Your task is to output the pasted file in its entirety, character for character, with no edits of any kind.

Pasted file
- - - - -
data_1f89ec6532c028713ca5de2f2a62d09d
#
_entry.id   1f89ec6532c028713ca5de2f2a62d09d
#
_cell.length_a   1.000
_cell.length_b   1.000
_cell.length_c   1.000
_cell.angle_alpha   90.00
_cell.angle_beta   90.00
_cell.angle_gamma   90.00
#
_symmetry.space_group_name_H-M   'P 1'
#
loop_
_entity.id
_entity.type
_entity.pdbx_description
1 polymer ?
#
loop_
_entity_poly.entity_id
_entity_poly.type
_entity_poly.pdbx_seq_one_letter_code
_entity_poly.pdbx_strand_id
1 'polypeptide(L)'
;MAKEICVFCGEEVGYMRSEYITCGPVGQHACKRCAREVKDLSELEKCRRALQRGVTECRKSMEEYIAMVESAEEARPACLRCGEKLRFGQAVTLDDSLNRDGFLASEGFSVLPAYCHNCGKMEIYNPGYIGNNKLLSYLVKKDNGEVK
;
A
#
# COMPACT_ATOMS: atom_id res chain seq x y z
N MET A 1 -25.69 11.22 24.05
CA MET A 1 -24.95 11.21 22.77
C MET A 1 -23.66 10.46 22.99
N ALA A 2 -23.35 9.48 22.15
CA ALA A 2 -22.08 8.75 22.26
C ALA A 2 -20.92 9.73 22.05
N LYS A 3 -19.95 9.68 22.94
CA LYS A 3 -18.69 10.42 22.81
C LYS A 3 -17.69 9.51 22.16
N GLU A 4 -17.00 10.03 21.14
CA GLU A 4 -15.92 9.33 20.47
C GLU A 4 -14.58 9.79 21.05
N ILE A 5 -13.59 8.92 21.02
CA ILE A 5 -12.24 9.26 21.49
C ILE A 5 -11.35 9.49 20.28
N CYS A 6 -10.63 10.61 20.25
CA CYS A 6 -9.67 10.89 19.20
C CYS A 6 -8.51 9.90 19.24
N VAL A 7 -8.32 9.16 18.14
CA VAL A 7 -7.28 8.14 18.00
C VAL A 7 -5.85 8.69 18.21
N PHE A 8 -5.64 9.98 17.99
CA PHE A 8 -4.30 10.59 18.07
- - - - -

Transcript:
data_1f89ec6532c028713ca5de2f2a62d09d
#
_entry.id   1f89ec6532c028713ca5de2f2a62d09d
#
_cell.length_a   1.000
_cell.length_b   1.000
_cell.length_c   1.000
_cell.angle_alpha   90.00
_cell.angle_beta   90.00
_cell.angle_gamma   90.00
#
_symmetry.space_group_name_H-M   'P 1'
#
loop_
_entity.id
_entity.type
_entity.pdbx_description
1 polymer ?
#
loop_
_entity_poly.entity_id
_entity_poly.type
_entity_poly.pdbx_seq_one_letter_code
_entity_poly.pdbx_strand_id
1 'polypeptide(L)'
;MAKEICVFCGEEVGYMRSEYITCGPVGQHACKRCAREVKDLSELEKCRRALQRGVTECRKSMEEYIAMVESAEEARPACLRCGEKLRFGQAVTLDDSLNRDGFLASEGFSVLPAYCHNCGKMEIYNPGYIGNNKLLSYLVKKDNGEVK
;
A
#
# COMPACT_ATOMS: atom_id res chain seq x y z
N MET A 1 -25.69 11.22 24.05
CA MET A 1 -24.95 11.21 22.77
C MET A 1 -23.66 10.46 22.99
N ALA A 2 -23.35 9.48 22.15
CA ALA A 2 -22.08 8.75 22.26
C ALA A 2 -20.92 9.73 22.05
N LYS A 3 -19.95 9.68 22.94
CA LYS A 3 -18.69 10.42 22.81
C LYS A 3 -17.69 9.51 22.16
N GLU A 4 -17.00 10.03 21.14
CA GLU A 4 -15.92 9.33 20.47
C GLU A 4 -14.58 9.79 21.05
N ILE A 5 -13.59 8.92 21.02
CA ILE A 5 -12.24 9.26 21.49
C ILE A 5 -11.35 9.49 20.28
N CYS A 6 -10.63 10.61 20.25
CA CYS A 6 -9.67 10.89 19.20
C CYS A 6 -8.51 9.90 19.24
N VAL A 7 -8.32 9.16 18.14
CA VAL A 7 -7.28 8.14 18.00
C VAL A 7 -5.85 8.69 18.21
N PHE A 8 -5.64 9.98 17.99
CA PHE A 8 -4.30 10.59 18.07